Ginkgo Petrified Forest State Park

Ginkgo Petrified Forest State Park contains the remains of one of the most unusual fossil forests in the world.

Ginkgo Petrified Forest State Park

Until recently, I’ve never taken the time to stop at the Ginkgo Petrified Forest State Park although many of my friends assured me I’d enjoy it. However, with our trip to Ancient Lakes, I was determined to rectify that issue.

Ginkgo Petrified Forest State Park contains the remains of one of the most unusual fossil forests in the world. It was set aside as a historic preserve in the 1930s after highway construction crews working on the Vantage Road unearthed what proved to be some of the rarest forms of petrified wood ever found. Located one mile north of Vantage, near the geographic center of Washington State, the park is now a registered national natural landmark.

A Peek at Ancient Petroglyphs in Central Washington
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Highway workers began finding petrified wood in the area as early as 1927, but the significance of the site wasn’t recognized until 1931, after a chance observation made by geologist George F. Beck, a professor at what was then Central Washington College of Education in Ellensburg (now Central Washington University). Beck had been driving on the Vantage Road along the Columbia River one day when he noticed a man coming down from the hills carrying a large piece of petrified wood. Beck quickly organized an initial excavation in the area. He and his students eventually identified dozens of species of prehistoric trees at the site, including the first known samples of petrified ginkgo.

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Ginkgo Petrified Forest State Park contains the remains of one of the most unusual fossil forests in the world.

Steve Weileman

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Looking down on our campground from atop Tower Rock. It's a straight 2000' straight drop from here. ...

Driving up to Mosquito Meadows I noticed a dark shadow and gap just off the forest road. This small but picturesque waterfall on Pinto Creek was the reward for pulling off to investigate.⁠ ...

Heading out to Gifford Pinchot National Forest to explore a few new areas. ...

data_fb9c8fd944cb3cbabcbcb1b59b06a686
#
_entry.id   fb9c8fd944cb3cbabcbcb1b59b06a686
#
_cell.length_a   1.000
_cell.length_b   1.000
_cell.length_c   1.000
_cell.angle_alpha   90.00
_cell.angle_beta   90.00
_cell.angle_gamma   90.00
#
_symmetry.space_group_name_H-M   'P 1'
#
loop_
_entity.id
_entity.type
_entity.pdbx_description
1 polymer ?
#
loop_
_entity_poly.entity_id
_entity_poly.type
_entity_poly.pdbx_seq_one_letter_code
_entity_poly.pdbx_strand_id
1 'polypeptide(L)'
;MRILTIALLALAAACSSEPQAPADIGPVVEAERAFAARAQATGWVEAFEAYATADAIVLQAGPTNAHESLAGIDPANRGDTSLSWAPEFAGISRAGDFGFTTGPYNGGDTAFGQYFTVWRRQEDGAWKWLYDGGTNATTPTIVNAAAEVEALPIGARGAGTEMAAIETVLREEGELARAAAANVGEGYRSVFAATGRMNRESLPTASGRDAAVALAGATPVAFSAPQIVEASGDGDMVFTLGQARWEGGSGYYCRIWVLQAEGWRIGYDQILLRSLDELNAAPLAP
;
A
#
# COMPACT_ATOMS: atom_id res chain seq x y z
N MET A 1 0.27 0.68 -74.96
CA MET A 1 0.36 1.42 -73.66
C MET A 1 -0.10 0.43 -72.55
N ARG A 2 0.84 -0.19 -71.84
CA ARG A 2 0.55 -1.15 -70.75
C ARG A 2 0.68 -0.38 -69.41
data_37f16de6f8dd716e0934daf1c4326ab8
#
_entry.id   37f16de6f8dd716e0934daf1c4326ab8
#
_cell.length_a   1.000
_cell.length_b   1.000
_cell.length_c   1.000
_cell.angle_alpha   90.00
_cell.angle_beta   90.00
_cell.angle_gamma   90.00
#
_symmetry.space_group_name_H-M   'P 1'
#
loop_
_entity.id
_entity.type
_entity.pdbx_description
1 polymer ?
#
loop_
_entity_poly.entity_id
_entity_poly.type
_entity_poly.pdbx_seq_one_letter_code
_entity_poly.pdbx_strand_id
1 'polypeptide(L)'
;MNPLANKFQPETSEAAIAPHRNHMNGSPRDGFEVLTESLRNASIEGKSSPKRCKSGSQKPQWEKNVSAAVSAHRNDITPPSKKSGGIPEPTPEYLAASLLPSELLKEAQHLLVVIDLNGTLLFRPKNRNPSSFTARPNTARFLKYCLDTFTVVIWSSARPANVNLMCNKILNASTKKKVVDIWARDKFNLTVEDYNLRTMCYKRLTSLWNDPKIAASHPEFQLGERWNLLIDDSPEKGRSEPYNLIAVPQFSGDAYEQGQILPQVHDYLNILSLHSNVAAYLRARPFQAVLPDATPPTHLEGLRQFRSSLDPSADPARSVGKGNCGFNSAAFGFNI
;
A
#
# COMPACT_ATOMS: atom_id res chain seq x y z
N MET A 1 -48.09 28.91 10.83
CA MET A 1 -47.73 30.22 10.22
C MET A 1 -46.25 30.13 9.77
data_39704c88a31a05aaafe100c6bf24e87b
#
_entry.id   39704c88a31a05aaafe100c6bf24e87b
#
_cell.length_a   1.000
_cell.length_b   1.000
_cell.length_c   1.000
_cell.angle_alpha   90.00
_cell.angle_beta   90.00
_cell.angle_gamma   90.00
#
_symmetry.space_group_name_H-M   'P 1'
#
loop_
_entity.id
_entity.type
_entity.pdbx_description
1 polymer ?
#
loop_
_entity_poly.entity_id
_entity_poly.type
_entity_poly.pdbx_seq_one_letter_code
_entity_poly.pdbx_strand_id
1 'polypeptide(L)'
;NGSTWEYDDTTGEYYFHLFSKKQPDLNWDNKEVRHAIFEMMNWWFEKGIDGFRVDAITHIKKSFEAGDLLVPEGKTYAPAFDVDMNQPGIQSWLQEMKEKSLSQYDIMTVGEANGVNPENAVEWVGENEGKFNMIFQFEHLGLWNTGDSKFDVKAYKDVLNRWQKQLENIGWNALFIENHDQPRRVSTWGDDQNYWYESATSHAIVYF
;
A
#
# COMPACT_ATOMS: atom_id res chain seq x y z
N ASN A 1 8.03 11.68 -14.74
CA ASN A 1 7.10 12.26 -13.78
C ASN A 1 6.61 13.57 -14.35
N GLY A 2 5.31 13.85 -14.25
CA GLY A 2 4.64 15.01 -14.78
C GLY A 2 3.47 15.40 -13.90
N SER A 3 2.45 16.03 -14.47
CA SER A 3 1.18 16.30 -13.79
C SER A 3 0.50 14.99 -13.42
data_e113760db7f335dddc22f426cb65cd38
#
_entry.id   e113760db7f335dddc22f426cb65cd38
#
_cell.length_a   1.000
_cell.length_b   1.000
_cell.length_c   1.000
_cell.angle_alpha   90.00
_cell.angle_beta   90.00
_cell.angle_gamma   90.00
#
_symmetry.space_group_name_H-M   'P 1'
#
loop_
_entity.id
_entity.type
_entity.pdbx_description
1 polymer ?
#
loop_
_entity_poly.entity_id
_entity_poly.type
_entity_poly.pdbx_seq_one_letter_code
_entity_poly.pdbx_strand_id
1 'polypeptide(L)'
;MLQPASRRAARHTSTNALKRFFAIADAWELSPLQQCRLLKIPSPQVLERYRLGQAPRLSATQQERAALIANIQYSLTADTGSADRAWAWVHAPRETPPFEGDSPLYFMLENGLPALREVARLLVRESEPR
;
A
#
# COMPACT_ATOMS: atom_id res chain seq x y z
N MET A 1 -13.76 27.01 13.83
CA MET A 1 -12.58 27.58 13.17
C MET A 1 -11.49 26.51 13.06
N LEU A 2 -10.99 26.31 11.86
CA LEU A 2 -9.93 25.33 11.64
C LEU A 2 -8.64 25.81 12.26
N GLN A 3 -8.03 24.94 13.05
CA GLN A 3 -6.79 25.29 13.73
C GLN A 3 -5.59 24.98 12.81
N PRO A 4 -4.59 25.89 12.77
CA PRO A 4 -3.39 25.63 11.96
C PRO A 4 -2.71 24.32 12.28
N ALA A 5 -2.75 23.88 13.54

After a week of sitting on the shoreline waiting for the weather on Augustine Island and her volcano, we finally had our chance to paddle over to the mainland. Fortune smiled at us that day! ...

A kayaker making his way across Coldwater Lake with the crater of Mt. St. Helens in the background. ...

On May 16, 1898, the North Head Lighthouse was put into service as the primary navigation aid at the mouth of the Columbia River and still stands as a sentinel overlooking this treacherous body of water, the confluence between the Columbia River and the Pacific Ocean. ...

This root was near our campsite. I was intrigued because it looks like an entire forest wrapped around it. ...

Mt. St. Helens seen from Windy Ridge. ...

Cispus River with Tower Rock in the background. Our camp was locate on the banks of the river. ...

River bank of the Cispus River inside the Gifford Pinchot National Forest. ...

Headed back to Mt. St. Helens for the weekend. Hoping to visit some of our favorite places as well as discover new ones. ...

Buck Creek is one of the many waterways that feed the Suiattle River. We spotted this view during our last Wild and Scenic Rivers fieldwork. ...

During our recent Wild and Scenic River Survey we had the opportunity to do a bit of exploring. Here's Buck Creek which drains into the Suiattle River. ...

Theresa taking a sample for the Wild and Scenic Rivers project with Adventure Scientist. We'll be heading out to the Suiattle River this weekend for another round of data. ...

Looking out over Crescent Bay from Tongue Point. We recently experienced the lowest tides in a decade here in Washington. ...

Vantage

I’m sure everyone is familiar with the adage, “blink and you’ll miss it.” Well, nothing could be more true when applied to the small community of Vantage which is nestled on the west shore of the Columbia River where Hwy 90 crosses. The 2000 census put the population at around 70 people. But what this place lacks in people is more than makes up in charm and beauty.

Before the first bridge was constructed to cross the Columbia River was built, a small ferry was operated here starting in 1914. Only two cars could be carried at a time, but despite chains, blocks and brakes the ferry lost the vehicles and occupants on more than one occasion. Finally, in 1927 the ferry was pulled from service with the completion of the bridge. I can’t help but imagine that the bridge was in direct response to the lost vehicles.

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